HeidelbergCement AG is still considering selling a hybrid bond to help fund its acquisition of U.K.-based Hanson, but the issue will not come to market this year, a spokeswoman for the company said Friday.
"The hybrid bond is not canceled. It is still being considered," she said. "Equity is cheaper for us at the moment, but we are keeping our all our options open."
The hybrid bond was expected to total EUR2bn.
Earlier this month, the company announced plans to raise EUR500m in a capital increase during the first quarter of 2008.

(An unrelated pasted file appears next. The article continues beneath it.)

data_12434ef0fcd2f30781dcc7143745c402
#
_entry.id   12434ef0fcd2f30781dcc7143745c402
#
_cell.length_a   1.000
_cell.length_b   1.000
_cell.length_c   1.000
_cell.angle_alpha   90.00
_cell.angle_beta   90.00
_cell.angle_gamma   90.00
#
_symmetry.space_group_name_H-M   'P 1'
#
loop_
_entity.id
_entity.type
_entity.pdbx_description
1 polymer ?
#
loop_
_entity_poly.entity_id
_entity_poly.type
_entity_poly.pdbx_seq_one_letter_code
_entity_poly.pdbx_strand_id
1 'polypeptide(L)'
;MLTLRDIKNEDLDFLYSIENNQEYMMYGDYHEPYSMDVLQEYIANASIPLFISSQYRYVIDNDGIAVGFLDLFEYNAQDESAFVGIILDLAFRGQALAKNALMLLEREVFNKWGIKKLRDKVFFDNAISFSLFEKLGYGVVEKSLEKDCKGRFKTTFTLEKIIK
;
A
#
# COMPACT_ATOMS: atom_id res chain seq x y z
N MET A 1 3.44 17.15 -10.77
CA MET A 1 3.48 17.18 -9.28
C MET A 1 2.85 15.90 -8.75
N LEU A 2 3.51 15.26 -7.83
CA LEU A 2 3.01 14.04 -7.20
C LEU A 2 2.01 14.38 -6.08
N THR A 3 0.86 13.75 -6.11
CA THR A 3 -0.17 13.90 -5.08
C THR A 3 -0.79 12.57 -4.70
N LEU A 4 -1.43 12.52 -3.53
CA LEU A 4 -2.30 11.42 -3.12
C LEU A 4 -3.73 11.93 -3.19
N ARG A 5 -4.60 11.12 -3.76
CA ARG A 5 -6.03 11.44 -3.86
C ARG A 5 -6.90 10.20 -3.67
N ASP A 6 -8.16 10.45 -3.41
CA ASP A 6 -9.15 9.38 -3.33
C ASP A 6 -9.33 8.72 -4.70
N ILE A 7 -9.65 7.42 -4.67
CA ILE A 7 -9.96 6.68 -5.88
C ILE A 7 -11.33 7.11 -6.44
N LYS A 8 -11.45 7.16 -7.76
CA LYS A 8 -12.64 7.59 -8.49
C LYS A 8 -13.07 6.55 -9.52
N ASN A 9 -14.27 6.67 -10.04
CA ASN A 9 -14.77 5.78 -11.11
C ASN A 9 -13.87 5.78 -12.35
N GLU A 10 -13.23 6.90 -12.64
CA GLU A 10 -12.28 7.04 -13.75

Investors view hybrids as deeply subordinated debt and they are treated as quasi-equity by the ratings agencies, providing a buffer for the issuer’s credit rating.
Subordinated debt is usually hardest hit during periods of weakness when investors become focused on avoiding risk. If things go wrong, holders of a company’s subordinated debt can expect lower rates of recovery than senior debt holders.
Austrian steel company Voestalpine AG is the only European company to sell a hybrid bond since before the summer when mounting defaults on subprime mortgages in the U.S. saw a number of issuers abandon plans for bond sales as investors grew wary.
HeidelbergCement, which produces cement and other building materials and chemicals, bought rival Hanson in August for GBP7.7 billion